Stellar populations of the first galaxies
Rogers, Alexander Bernard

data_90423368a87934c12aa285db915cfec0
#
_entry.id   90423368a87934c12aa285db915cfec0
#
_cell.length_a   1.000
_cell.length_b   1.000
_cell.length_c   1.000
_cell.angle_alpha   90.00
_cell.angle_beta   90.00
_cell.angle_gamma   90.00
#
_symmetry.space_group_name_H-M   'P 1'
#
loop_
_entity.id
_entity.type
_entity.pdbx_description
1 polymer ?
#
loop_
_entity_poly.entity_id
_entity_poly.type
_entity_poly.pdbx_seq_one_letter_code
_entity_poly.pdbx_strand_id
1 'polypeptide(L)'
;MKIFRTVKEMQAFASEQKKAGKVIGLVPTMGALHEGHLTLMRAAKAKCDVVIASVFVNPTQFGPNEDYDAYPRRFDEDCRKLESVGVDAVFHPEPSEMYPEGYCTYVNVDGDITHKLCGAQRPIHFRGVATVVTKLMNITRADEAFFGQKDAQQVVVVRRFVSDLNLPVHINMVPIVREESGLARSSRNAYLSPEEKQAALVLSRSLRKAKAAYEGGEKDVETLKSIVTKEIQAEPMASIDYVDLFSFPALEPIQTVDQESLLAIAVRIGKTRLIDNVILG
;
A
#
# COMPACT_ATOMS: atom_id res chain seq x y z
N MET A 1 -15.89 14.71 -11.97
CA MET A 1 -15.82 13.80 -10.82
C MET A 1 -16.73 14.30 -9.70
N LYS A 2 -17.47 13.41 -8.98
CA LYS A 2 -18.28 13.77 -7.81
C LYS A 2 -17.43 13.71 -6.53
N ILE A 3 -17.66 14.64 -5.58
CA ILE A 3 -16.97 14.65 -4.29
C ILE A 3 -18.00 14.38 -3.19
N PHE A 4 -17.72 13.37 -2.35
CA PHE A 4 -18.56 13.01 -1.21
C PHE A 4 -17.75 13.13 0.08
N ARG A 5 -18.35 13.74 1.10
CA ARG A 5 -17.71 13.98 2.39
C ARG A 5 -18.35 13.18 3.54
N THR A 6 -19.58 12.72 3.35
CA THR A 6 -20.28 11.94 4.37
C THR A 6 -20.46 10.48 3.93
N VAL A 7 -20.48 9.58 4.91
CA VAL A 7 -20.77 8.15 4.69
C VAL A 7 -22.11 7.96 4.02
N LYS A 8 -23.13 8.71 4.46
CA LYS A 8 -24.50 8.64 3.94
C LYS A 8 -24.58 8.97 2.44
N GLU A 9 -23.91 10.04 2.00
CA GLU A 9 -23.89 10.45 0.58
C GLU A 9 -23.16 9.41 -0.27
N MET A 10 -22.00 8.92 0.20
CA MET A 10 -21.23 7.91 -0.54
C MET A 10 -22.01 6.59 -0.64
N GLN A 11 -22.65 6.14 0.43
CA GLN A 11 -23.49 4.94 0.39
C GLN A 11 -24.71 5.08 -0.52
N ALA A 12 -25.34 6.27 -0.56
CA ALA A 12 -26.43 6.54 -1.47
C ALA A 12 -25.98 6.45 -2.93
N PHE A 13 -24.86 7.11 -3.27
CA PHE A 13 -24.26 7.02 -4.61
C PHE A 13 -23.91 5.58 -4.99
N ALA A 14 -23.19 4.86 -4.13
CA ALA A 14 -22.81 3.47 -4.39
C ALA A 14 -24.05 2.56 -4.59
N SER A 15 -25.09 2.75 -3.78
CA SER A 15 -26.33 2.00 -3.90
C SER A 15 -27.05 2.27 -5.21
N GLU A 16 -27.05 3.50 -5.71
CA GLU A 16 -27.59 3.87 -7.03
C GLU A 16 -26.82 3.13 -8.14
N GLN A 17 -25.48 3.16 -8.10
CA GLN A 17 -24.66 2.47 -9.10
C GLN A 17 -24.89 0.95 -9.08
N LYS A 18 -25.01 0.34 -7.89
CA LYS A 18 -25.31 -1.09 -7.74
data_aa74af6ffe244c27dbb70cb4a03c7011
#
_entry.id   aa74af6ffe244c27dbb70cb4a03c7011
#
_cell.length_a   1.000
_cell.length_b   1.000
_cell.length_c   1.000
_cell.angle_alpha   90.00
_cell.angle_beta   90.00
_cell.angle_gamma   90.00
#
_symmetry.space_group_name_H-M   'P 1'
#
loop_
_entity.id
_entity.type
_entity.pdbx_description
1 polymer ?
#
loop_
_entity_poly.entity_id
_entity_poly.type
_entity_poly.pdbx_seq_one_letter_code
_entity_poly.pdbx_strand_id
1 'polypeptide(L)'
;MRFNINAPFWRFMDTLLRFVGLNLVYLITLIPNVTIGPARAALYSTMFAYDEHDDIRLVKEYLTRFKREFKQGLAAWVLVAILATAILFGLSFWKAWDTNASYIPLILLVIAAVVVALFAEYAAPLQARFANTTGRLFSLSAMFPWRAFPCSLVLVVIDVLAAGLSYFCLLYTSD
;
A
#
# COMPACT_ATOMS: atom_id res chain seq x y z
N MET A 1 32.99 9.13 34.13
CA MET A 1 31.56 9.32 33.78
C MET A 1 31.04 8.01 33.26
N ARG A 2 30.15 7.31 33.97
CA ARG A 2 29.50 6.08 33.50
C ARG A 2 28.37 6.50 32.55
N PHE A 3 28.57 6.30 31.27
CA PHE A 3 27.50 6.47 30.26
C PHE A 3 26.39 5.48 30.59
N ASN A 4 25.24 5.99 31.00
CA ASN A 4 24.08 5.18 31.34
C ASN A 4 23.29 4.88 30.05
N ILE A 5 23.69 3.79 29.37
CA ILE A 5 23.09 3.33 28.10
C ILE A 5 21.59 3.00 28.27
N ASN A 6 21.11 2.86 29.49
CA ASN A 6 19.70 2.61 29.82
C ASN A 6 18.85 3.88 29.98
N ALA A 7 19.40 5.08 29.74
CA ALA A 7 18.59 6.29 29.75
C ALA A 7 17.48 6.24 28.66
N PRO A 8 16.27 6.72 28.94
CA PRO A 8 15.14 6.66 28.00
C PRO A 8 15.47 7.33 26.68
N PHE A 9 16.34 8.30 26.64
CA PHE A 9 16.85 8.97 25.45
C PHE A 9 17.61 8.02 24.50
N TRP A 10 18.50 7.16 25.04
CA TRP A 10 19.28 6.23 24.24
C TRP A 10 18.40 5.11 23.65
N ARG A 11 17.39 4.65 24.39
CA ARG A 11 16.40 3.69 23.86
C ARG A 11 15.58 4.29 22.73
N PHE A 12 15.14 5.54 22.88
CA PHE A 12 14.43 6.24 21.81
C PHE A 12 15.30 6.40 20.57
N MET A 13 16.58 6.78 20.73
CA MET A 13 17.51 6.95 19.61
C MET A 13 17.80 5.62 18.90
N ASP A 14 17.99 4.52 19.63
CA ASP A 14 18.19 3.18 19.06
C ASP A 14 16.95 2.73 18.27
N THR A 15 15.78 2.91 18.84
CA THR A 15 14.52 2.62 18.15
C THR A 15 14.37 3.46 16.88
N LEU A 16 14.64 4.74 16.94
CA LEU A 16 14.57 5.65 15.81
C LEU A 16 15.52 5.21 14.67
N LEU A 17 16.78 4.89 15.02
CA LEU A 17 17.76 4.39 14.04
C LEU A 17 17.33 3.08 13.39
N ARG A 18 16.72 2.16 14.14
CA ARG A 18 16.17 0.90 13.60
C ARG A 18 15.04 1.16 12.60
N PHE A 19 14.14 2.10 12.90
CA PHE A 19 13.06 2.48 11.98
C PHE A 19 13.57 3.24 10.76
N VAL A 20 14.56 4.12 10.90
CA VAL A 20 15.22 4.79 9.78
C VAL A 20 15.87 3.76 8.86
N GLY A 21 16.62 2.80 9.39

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The stellar populations harboured by some of the Universe’s earliest galaxies are within observational reach. Determining the details of these stellar populations and their formation histories within the first billion years after the Big Bang is crucial for both understanding the earliest stages of galaxy evolution and for assessing the contribution of early star-forming galaxies to cosmic reionization. This thesis presents observational measurements of the rest-frame UV and optical colours of star-forming Lyman Break galaxies (LBGs) at redshifts 4 < z < 9, and their inferred stellar population parameters. By combining ground-based ~1 deg² surveys with deeper, narrower space-based deep-field surveys, we have constrained the rest-frame UV spectral slope of galaxies over a wide-range of cosmic time (4 < z < 9) and luminosity (−23 < MUV < −17) in a self-consistent way. To do so, we developed simulations to allow the inference of intrinsic colours from noisy, potentially biased observations. With these simulations, a robust UV colour measurement method was devised in preparation for the Hubble Ultra Deep Field 2012 (UDF12) survey. Then, after delivery of the UDF12 data, our technique and simulations were applied to yield the first bias-free measurements of the UV spectral slope of galaxies at z ≈ 7 and 8. We found no support for the previously claimed dominant sub-population of exotically blue, faint galaxies at z ≈ 7. In fact with careful consideration of their errors and selection biases, even the most extreme galaxies we observed can have their colours explained by stellar population synthesis models of unremarkable parameters. Expanding this study to brighter, rarer, galaxies required the inclusion of wide-area ground-based survey data, and consequently a more focused examination of galaxies at z ≈ 5. We selected high signal-to-noise galaxies from four fields, with absolute magnitudes spanning MUV = −22.5 to −17.5, and measured their rest-frame UV spectral slopes. Coupling these measurements with our simulated observations, we were able to determine the width of the intrinsic colour distribution of galaxies at z ≈ 5. We found that brighter galaxies are not only on average redder than their fainter counterparts, but they are also less self-similar in their colours. The redder average UV colours of brighter galaxies can be attributed to those galaxies being either older, or more dust reddened. By pairing these measurements, which are primarily a probe only of the presently forming portion of the stellar population, with those of LBG’s Balmer Breaks, which are more sensitive to bygone star formation, we were able to break this age–dust degeneracy and conclude that, at z ≈ 5, brighter galaxies are more heavily reddened than fainter galaxies even though their stars are no older.